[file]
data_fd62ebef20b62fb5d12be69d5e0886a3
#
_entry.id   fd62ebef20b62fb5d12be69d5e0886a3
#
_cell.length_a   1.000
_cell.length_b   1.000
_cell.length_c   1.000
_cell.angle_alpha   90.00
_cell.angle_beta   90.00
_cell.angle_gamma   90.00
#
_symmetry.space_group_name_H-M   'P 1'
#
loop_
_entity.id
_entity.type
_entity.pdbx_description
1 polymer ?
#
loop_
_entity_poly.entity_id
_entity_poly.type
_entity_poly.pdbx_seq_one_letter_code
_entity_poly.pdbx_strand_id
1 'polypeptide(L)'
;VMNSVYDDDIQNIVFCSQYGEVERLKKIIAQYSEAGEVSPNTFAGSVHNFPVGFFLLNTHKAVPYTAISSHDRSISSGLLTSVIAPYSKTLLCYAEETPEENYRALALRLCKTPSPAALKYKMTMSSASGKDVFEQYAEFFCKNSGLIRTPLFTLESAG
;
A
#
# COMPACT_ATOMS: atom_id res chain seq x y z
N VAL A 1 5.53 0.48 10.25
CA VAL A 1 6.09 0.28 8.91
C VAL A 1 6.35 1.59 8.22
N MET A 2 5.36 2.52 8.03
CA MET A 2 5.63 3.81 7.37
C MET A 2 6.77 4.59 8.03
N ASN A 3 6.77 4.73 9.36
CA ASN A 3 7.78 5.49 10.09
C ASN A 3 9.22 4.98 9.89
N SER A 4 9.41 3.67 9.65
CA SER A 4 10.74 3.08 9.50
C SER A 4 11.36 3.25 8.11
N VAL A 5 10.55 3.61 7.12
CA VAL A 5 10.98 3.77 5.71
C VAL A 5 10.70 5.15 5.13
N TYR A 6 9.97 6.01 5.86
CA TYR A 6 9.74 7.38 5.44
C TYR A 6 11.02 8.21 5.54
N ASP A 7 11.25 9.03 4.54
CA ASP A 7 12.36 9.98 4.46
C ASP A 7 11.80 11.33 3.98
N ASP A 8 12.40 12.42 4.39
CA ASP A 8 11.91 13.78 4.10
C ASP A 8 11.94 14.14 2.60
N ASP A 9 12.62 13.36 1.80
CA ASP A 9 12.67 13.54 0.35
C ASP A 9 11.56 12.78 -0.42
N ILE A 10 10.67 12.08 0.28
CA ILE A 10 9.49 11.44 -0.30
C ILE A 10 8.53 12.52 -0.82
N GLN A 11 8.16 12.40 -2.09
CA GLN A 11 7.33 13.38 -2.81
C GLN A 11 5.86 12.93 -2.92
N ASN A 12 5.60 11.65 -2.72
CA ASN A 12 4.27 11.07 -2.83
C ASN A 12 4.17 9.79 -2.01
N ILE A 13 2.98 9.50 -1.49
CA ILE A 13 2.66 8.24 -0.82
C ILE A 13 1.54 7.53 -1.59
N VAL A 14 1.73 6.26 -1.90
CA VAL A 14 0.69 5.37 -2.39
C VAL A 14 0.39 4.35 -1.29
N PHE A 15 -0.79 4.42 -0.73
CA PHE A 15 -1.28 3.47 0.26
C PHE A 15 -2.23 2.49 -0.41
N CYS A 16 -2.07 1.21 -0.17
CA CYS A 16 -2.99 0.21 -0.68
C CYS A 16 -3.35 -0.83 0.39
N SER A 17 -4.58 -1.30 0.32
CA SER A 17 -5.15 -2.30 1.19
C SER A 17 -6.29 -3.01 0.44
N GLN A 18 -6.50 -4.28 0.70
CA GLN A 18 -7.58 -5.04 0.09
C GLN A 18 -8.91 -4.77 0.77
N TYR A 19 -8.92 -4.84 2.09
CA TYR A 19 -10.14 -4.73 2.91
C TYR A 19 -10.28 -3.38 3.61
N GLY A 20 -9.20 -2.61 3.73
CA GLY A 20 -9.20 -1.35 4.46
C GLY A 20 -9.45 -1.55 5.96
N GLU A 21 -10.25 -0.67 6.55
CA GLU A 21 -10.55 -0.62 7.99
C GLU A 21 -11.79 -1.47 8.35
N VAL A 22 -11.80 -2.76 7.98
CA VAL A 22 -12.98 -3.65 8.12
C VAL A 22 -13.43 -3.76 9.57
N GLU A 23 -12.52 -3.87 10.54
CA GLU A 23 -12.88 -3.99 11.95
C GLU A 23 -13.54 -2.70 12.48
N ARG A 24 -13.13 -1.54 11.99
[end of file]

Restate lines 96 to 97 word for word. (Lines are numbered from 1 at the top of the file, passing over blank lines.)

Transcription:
C VAL A 22 -13.43 -3.76 9.57
N GLU A 23 -12.52 -3.87 10.54